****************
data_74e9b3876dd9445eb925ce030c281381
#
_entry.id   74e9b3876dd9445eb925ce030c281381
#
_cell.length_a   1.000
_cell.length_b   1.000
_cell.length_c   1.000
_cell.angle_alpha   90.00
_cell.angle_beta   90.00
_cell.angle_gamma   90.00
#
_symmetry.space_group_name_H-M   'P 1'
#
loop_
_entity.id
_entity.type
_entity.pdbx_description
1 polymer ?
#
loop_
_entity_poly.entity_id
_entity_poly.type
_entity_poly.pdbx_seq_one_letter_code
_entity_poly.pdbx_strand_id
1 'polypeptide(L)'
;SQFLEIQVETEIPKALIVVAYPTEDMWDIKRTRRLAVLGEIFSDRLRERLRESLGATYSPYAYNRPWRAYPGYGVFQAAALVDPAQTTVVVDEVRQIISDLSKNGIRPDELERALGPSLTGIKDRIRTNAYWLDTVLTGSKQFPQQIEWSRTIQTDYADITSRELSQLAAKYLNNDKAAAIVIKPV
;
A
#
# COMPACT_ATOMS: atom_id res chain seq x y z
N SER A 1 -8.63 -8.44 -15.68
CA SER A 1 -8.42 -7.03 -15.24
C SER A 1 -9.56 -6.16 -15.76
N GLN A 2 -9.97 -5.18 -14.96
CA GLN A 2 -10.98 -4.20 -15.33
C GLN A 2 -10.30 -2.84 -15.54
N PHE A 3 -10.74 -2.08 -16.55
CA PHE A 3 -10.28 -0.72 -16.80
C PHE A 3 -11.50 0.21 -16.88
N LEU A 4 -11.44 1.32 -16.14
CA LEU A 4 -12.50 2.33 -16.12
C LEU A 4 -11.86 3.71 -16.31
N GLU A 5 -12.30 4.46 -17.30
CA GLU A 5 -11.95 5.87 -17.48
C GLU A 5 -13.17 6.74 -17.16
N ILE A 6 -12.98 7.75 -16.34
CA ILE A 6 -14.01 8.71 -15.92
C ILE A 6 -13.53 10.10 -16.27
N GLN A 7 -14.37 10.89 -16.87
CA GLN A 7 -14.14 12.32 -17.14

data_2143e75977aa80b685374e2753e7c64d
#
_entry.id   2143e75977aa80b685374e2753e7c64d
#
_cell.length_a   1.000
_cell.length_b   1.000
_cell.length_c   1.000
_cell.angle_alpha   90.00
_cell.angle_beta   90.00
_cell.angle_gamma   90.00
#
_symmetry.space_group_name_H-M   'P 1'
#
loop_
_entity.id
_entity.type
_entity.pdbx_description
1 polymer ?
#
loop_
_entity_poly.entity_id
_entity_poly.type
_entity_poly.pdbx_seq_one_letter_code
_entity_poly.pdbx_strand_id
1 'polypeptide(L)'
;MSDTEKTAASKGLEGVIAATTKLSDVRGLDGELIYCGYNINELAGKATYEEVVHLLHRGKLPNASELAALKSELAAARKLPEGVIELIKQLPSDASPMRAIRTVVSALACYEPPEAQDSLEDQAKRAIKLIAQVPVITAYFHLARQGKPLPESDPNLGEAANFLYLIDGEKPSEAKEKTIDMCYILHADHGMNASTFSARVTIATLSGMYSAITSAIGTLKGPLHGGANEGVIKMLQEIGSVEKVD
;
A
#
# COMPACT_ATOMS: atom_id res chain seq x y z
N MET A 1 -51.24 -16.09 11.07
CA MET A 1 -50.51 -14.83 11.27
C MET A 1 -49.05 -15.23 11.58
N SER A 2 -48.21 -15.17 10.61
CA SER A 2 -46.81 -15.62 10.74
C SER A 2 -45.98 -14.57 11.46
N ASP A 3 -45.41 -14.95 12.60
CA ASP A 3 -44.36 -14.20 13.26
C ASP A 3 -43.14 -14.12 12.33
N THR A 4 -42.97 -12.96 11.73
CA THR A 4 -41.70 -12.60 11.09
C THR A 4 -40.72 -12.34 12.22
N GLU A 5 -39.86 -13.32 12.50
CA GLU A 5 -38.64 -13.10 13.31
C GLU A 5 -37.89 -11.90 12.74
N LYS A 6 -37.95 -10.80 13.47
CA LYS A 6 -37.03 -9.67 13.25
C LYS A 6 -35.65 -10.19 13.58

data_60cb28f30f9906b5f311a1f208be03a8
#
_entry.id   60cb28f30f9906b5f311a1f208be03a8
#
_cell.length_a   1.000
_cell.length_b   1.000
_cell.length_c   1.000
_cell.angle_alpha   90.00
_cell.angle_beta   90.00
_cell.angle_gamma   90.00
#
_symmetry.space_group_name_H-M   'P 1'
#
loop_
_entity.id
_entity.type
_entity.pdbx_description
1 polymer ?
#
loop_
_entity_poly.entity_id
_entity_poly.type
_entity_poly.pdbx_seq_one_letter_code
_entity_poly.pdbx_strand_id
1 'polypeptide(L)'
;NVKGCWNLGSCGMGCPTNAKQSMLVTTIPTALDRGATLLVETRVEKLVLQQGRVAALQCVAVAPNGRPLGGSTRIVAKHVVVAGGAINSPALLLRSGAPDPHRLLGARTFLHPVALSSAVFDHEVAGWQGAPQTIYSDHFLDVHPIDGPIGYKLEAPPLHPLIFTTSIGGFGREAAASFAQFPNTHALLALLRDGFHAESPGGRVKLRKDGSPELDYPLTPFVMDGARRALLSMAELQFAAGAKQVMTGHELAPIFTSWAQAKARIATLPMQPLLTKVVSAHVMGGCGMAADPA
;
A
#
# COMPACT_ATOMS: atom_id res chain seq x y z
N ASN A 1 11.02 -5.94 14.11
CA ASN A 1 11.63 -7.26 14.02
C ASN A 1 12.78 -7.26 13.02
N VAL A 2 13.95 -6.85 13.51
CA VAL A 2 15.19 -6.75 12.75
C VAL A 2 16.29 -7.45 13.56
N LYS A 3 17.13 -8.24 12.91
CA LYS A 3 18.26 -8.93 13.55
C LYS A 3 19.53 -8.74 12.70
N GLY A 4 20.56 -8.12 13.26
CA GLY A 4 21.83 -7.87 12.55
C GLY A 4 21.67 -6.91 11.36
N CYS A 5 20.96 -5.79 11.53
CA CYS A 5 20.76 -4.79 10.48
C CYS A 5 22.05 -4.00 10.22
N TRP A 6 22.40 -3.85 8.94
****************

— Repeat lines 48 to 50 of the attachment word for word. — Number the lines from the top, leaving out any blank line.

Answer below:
C ILE A 6 -13.53 10.10 -16.27
N GLN A 7 -14.37 10.89 -16.87
CA GLN A 7 -14.14 12.32 -17.14